By Scott A. McKeown
| October 29, 2013
patent-reform
Hearing to Consider Issues for Mark-up

Although the Innovation Act (H.R.. 3309) was only introduced last week, as expected, Congress is wasting no time pushing the "patent reform" issue forward. Today at 10AM the House Judiciary Committee will hold a hearing on the content of the Bill entitled: Improving the Patent System to Promote American Innovation and Competitiveness. The hearing will alert the committee of specific concerns prior to mark-up. One notable topic is the Bill's proposed shift from the broadest reasonable interpretation (BRI) at the USPTO's Patent Trial & Appeal Board (PTAB) to a district court style claim construction. The initial draft of the Goodlatte Bill referenced the entirety of 35 U.S.C. § 282, and along with it, a presumption that patent claims are valid (§ 282 (a)). This would have been an absolute boon to patent trolls. Fortunately, and as I predicted, the claim construction proposal no longer requires the application of the presumption of validity.


In the second draft, and now H.R. 3309, the general reference to § 282 has been changed to a contextual reference to § 282(b). In essence, the proposal would change little at the USPTO (plain and ordinary meaning is a component of BRI) other than perhaps an increased emphasis on prosecution history consistent with Philipps v. AWH. That said, the proposal still lacks consistency and leaves a possible opening for patent troll mischief.



The America Invents Act (AIA) has been a phenomenal success in decreasing patent troll effectiveness, in many cases completely shutting down such abusive litigation practices. Below is a chart (IPR in blue, CBM in red) showing the influx of 600+ patent challenges filed with the USPTO to date, the vast majority of which target patent trolls. Congress would be wise to ensure that the currently proposed post grant tweaks do not disturb the significant traction of the new AIA proceedings.(Click to Enlarge)


IPRSpecifically, the H.R. 3309 proposes the following for PTAB claim construction practices for IPR and PGR (excluding CBM)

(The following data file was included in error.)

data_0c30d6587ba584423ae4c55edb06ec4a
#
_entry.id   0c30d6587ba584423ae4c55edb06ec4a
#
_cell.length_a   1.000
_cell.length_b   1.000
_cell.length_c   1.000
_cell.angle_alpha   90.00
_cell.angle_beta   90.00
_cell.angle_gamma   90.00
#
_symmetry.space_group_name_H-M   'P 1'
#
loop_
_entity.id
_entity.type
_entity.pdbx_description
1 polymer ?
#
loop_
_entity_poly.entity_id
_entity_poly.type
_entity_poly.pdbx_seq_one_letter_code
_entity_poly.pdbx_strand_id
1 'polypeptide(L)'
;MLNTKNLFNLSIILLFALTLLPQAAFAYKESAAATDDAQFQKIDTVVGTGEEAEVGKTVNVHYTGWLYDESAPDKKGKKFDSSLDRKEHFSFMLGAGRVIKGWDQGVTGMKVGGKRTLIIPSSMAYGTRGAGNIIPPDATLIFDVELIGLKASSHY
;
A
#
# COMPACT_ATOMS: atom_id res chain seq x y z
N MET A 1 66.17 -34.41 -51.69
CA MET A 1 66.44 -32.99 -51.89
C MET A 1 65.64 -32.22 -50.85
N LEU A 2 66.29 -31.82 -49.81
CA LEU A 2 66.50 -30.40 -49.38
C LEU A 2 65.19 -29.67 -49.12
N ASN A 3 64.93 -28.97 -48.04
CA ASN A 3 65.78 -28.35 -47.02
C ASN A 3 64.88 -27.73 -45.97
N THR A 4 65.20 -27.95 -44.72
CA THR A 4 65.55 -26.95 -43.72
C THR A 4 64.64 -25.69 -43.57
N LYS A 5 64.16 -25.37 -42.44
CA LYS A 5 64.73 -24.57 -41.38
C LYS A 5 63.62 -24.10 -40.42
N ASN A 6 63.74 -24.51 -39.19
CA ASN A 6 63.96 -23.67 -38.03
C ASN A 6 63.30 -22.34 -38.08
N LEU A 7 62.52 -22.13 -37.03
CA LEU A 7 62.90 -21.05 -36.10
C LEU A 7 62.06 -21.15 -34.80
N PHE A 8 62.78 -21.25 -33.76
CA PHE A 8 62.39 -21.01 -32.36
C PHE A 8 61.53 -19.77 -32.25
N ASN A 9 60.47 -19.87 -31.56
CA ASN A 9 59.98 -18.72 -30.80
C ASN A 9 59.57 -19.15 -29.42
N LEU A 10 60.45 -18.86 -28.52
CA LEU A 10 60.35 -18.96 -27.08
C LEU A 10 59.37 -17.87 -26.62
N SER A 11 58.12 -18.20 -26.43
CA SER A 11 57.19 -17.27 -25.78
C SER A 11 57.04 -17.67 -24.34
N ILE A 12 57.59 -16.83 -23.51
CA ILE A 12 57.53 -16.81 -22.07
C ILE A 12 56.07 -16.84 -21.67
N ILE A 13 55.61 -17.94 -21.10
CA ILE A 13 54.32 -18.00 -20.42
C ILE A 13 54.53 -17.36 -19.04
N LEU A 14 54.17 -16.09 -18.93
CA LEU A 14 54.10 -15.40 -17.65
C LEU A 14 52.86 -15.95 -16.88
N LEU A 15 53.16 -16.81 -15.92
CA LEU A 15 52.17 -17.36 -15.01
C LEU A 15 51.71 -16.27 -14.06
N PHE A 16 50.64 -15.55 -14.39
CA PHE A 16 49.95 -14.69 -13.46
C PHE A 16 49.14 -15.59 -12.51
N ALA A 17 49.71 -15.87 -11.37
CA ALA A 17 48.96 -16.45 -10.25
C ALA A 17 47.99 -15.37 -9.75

(A)  each claim of a patent shall be construed as such claim would be in a civil action to invalidate a patent under section 282(b), including construing each claim of the patent in accordance with the ordinary and customary meaning of such claim as understood by one of ordinary skill in the art and the prosecution history pertaining to the patent; and

(B) if a court has previously construed the claim or a claim term in a civil action in which the patent owner was a party, the Office shall consider such claim construction.’’

(emphasis added)

As to consistency, the above proposal is for IPR and PGR only. This claim construction shift is not proposed for patent reexamination, or reissue. Presumably this exclusion is not an oversight, but instead, based on the grounds that these proceedings are not contested cases involving "judicial determinations," but instead, examination proceedings. Yet, this is a distinction without a difference. The judges of the PTAB decide the very same issues of patentability whether introduced to the USPTO as a reexamination, patent reissue or IPR. And, amendment is possible in all of these proceedings, which is currently the justification for the application of a broadest reasonable interpretation (BRI) in all. If the above noted change is to be made, it must be made for all post grant proceedings for consistency sake. It makes little sense for judges of the PTAB to apply different standards based upon the manner in which the post grant issue is presented to the Office.

Finally, the proposal could, depending upon how the USPTO interprets "shall consider," force the USPTO to honor prior “judicial determinations” such as Markman Orders that are derived in light of the presumption of validity. Certainly, USPTO consideration of court activity makes sense, and is in fact an accurate description of current PTAB practices. On the other hand, forcing the Board to blindly follow prior court claim construction decisions colored by a presumption of validity makes no sense whatsoever. In such a case, the technical insight of USPTO judges on issues of claim construction would be muzzled to the great joy of patent trolls.

With mark-up of H.R. 3309 ahead, it is hoped that the provision is expanded to all post grant proceedings, or none at all. As to the degree of deference to give to prior judicial determinations, perhaps this can be adequately clarified in the legislative history.
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